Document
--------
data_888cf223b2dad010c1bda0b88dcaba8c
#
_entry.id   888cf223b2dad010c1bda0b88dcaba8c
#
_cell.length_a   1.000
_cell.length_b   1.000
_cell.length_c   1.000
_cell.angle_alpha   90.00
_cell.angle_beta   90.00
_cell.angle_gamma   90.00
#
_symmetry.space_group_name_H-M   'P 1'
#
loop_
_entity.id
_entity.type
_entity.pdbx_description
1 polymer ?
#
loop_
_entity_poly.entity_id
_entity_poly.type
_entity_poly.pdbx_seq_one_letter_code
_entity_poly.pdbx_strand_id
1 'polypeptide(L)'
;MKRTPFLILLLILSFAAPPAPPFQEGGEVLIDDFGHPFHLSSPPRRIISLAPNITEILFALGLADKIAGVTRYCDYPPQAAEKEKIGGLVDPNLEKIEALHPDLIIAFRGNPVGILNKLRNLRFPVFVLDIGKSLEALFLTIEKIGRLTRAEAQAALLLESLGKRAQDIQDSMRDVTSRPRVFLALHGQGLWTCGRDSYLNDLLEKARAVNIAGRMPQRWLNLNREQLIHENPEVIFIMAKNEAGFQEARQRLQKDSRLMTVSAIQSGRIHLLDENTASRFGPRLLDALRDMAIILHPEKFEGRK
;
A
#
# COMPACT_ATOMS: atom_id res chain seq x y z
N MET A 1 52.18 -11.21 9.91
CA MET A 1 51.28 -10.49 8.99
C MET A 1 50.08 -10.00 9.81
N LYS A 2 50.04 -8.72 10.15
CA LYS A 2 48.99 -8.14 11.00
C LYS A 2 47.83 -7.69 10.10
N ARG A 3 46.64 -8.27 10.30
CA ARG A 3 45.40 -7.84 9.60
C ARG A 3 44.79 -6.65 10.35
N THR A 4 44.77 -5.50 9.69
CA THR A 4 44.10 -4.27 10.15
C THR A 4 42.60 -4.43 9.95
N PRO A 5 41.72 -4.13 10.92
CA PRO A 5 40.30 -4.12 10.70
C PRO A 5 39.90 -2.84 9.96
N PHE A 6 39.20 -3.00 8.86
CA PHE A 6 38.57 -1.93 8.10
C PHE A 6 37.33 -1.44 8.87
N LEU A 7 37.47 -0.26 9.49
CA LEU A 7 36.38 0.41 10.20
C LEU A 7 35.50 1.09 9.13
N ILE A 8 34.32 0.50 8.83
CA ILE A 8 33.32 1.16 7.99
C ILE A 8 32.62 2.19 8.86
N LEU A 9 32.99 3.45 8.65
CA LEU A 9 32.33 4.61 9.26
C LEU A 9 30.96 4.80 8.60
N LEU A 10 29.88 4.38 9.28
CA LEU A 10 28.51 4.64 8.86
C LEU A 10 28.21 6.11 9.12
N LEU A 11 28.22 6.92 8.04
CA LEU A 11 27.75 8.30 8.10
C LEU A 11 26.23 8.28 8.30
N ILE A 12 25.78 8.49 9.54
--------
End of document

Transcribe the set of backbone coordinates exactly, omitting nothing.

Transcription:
data_888cf223b2dad010c1bda0b88dcaba8c
#
_entry.id   888cf223b2dad010c1bda0b88dcaba8c
#
_cell.length_a   1.000
_cell.length_b   1.000
_cell.length_c   1.000
_cell.angle_alpha   90.00
_cell.angle_beta   90.00
_cell.angle_gamma   90.00
#
_symmetry.space_group_name_H-M   'P 1'
#
loop_
_entity.id
_entity.type
_entity.pdbx_description
1 polymer ?
#
loop_
_entity_poly.entity_id
_entity_poly.type
_entity_poly.pdbx_seq_one_letter_code
_entity_poly.pdbx_strand_id
1 'polypeptide(L)'
;MKRTPFLILLLILSFAAPPAPPFQEGGEVLIDDFGHPFHLSSPPRRIISLAPNITEILFALGLADKIAGVTRYCDYPPQAAEKEKIGGLVDPNLEKIEALHPDLIIAFRGNPVGILNKLRNLRFPVFVLDIGKSLEALFLTIEKIGRLTRAEAQAALLLESLGKRAQDIQDSMRDVTSRPRVFLALHGQGLWTCGRDSYLNDLLEKARAVNIAGRMPQRWLNLNREQLIHENPEVIFIMAKNEAGFQEARQRLQKDSRLMTVSAIQSGRIHLLDENTASRFGPRLLDALRDMAIILHPEKFEGRK
;
A
#
# COMPACT_ATOMS: atom_id res chain seq x y z
N MET A 1 52.18 -11.21 9.91
CA MET A 1 51.28 -10.49 8.99
C MET A 1 50.08 -10.00 9.81
N LYS A 2 50.04 -8.72 10.15
CA LYS A 2 48.99 -8.14 11.00
C LYS A 2 47.83 -7.69 10.10
N ARG A 3 46.64 -8.27 10.30
CA ARG A 3 45.40 -7.84 9.60
C ARG A 3 44.79 -6.65 10.35
N THR A 4 44.77 -5.50 9.69
CA THR A 4 44.10 -4.27 10.15
C THR A 4 42.60 -4.43 9.95
N PRO A 5 41.72 -4.13 10.92
CA PRO A 5 40.30 -4.12 10.70
C PRO A 5 39.90 -2.84 9.96
N PHE A 6 39.20 -3.00 8.86
CA PHE A 6 38.57 -1.93 8.10
C PHE A 6 37.33 -1.44 8.87
N LEU A 7 37.47 -0.26 9.49
CA LEU A 7 36.38 0.41 10.20
C LEU A 7 35.50 1.09 9.13
N ILE A 8 34.32 0.50 8.83
CA ILE A 8 33.32 1.16 7.99
C ILE A 8 32.62 2.19 8.86
N LEU A 9 32.99 3.45 8.65
CA LEU A 9 32.33 4.61 9.26
C LEU A 9 30.96 4.80 8.60
N LEU A 10 29.88 4.38 9.28
CA LEU A 10 28.51 4.64 8.86
C LEU A 10 28.21 6.11 9.12
N LEU A 11 28.22 6.92 8.04
CA LEU A 11 27.75 8.30 8.10
C LEU A 11 26.23 8.28 8.30
N ILE A 12 25.78 8.49 9.54